October 26 down the years
Andrew drops England in to final
England fly-half Rob Andrew slots a drop-goal, Scotland v England, Rugby World Cup, Murrayfield, October 26, 1991
Rob Andrew scored the winning drop-goal for England on this day in 1991 © Getty Images
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Players/Officials: Rob Andrew | Gavin Hastings | Dan Luger

Rob Andrew's late drop-goal at Murrayfield brought England a 9-6 victory over Scotland in the first semi-final of the Rugby World Cup. The English booked their place in the final at Twickenham having traded Grand Slams with the Scots in 1990 and 1991, with their forwards taking the plaudits. Andrew's drop-goal followed two penalties by fullback Jon Webb but there was heartbreak for a Scottish hero. Gavin Hastings slotted two kicks, but missed a vital third from in front of the posts at 6-6 to hand victory to England.

Australia's 11-9 victory against Oxford University was marred by controversy. Their hooker Ross Cullen was accused of biting opposing prop Ollie Waldron's ear, compelling the Oxford forward to retire for treatment. Less than 24 hours later Cullen was sent home by the tourists' management as he "could not be relied on to play good, clean rugby". The pre-match preparations were overshadowed with news the Australian captain John Thornett had contracted impetigo and had been barred from any contact with the squad.

Despite beating Samoa 35-22 in a Melbourne World Cup pool match, England were guilty of briefly placing 16 men on the field during a replacement mix-up and had to sweat over the prospect of being docked tournament points for the misdemeanour. Dan Luger failed to get clearance to come on as Mike Tindall was being treated for an injury late in the game and was ordered off after a touch judge alerted referee Jonathan Kaplan. There was also a sharp exchange between fourth official Steve Walsh and England coach Dave Reddin. England prevailed after a scare, with Phil Vickery, Iain Balshaw and Neil Back scoring tries and the referee awarding a penalty try. Samoa skipper Semo Sititi scored one of the tries of the World Cup, rounding off a flowing move and coach John Boe was deadpan in response to the furore surrounding Luger's involvement. "I did notice they had an extra guy out there. We'll move on and enjoy our rugby. But we would prefer to play against 15 rather than 16," he said. Meanwhile, Alan Quinlan scored a vital try as Ireland scraped past Argentina 16-15 to qualify for the quarter-finals.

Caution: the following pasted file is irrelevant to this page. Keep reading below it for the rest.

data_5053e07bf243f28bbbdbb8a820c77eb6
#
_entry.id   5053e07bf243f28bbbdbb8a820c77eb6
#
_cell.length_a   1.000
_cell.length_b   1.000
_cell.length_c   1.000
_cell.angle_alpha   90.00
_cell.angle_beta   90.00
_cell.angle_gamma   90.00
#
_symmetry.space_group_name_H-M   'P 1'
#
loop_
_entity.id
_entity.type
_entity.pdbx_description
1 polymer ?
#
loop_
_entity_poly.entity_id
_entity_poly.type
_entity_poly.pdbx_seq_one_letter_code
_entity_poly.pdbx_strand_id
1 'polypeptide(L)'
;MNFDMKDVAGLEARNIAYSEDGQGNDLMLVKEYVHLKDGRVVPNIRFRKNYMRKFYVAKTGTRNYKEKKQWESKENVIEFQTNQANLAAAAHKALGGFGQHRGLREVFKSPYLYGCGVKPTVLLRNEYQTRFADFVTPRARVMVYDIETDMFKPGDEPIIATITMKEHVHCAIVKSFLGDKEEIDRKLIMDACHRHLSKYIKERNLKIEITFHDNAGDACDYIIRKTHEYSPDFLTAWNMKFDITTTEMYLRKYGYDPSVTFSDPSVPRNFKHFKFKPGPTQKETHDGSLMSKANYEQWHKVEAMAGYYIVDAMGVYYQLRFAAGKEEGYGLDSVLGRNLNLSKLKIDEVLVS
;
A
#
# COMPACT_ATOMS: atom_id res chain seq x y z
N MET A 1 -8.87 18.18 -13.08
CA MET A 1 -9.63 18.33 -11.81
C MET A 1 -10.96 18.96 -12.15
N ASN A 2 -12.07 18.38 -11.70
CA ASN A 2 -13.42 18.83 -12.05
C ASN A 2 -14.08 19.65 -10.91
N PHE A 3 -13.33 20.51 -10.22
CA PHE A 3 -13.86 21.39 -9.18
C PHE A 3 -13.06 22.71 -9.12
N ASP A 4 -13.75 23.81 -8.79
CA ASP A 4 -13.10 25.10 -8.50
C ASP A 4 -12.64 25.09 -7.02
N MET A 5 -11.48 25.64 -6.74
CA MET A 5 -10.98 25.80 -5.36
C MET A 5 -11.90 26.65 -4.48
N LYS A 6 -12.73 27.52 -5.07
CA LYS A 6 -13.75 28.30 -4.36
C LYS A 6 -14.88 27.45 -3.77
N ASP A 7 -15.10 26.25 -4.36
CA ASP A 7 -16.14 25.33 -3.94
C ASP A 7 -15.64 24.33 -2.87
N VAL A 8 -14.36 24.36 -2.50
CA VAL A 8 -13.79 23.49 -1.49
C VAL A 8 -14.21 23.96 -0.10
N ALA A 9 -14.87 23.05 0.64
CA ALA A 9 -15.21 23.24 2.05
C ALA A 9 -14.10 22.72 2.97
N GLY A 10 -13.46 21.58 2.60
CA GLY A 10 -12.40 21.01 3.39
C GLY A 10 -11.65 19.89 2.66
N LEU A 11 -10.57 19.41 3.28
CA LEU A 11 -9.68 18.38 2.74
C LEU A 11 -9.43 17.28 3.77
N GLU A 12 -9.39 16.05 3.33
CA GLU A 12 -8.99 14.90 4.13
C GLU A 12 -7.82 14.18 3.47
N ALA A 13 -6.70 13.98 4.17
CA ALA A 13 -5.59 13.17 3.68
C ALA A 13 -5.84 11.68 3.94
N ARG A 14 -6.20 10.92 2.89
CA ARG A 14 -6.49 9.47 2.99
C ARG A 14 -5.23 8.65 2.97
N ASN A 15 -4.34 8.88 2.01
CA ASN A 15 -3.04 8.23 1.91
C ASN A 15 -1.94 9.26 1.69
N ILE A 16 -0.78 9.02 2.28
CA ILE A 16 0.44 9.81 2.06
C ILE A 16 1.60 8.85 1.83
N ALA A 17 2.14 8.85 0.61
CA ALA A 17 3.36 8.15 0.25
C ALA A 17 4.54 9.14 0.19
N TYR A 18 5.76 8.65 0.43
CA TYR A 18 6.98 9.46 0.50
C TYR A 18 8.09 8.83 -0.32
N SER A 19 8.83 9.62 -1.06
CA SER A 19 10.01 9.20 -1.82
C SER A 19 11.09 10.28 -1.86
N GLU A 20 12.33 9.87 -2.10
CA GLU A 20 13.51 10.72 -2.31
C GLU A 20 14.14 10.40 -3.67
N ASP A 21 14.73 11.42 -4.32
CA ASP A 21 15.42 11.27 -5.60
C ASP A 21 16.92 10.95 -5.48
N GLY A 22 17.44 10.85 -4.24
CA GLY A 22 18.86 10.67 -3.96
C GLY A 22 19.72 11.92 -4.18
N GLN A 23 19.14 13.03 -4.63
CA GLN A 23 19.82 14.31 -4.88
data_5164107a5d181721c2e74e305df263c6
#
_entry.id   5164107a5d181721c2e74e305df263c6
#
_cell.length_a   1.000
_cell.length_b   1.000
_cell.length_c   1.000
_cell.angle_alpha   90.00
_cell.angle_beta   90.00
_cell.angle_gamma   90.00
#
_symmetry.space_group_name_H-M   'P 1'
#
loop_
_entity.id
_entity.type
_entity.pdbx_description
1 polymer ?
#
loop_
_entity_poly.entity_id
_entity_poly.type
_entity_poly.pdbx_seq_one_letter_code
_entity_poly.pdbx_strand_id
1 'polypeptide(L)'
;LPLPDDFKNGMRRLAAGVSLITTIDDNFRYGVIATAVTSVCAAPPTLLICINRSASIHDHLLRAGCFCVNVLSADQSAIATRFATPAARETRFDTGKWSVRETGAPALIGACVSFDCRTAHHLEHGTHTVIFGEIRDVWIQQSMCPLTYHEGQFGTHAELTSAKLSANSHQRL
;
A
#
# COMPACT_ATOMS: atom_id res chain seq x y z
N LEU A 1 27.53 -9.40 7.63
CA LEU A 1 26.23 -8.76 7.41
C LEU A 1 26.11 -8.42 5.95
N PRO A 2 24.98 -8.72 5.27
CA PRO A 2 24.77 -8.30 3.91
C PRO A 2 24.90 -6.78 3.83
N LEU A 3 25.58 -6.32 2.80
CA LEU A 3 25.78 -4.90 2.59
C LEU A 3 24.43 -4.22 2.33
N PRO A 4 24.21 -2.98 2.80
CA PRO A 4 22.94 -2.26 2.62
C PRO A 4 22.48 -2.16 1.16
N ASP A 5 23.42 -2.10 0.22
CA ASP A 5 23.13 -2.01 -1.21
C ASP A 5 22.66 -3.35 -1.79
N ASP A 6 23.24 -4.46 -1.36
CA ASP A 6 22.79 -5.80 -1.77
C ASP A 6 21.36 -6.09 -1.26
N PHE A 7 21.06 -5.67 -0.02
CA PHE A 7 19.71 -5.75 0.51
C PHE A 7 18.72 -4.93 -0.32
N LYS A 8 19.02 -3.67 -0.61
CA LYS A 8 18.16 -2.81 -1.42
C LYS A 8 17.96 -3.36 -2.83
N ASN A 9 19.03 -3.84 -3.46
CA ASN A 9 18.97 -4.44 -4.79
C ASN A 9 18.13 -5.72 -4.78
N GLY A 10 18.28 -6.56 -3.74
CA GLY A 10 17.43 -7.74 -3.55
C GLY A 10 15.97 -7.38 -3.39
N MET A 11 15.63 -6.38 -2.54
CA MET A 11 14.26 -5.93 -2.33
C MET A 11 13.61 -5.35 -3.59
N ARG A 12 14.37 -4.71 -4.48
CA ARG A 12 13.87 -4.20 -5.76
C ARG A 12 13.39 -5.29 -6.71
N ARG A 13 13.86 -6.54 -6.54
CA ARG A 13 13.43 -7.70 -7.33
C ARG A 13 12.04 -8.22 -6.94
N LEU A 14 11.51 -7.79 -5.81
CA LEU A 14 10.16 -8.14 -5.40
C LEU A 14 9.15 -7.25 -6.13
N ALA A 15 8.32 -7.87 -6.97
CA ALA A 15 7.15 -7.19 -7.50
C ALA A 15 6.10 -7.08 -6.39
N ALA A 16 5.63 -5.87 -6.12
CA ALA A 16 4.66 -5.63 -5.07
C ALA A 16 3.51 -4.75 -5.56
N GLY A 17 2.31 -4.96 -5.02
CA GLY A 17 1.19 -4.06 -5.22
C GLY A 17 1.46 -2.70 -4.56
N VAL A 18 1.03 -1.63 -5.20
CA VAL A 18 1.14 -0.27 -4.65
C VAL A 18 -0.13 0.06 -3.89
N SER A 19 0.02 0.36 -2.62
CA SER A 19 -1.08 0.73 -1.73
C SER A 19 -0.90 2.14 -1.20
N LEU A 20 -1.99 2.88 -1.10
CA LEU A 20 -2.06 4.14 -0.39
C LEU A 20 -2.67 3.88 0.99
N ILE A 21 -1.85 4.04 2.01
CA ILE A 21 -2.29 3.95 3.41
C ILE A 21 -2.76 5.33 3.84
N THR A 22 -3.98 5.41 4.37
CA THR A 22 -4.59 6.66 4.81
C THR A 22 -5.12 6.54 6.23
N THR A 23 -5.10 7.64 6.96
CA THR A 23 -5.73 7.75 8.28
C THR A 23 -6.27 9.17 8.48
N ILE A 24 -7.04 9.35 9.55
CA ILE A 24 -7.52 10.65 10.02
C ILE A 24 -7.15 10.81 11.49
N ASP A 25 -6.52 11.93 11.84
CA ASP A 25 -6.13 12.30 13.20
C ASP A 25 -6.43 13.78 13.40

In one of their best performances of the tour, the All Blacks sunk Cardiff 20-5 at the Arms Park. The newspapers, while praising the tourists, heaped blame on the poor handling of the Cardiff backs.

Financial difficulties precipitated by the war forced Swansea to surrender the lease of the St Helen's Ground to the corporation who, for their part, agreed to waive all rents and rates chargeable to the club.

Heavy rain, which was to attend them throughout their visit, restricted the open play of the Springboks during a 24-5 victory over Oxford University in the first mid-week match of their tour. They had made 14 changes from the team which had taken to the field for the tour opener four days earlier.

The formation of the Football Association on this day started the split with rugby which really took hold on December 8 when Blackheath led a withdrawal from the FA, saying proposed rule changes would destroy the game. Other clubs followed almost immediately.

In the first international match to be played under the so-called Australian dispensation law restricting kicking to touch from outside the 25s, Ireland beat Australia 10-3 at Lansdowne Road, Dublin. "There was more kicking than you would expect to see in a month of Sundays," lamented the Times.

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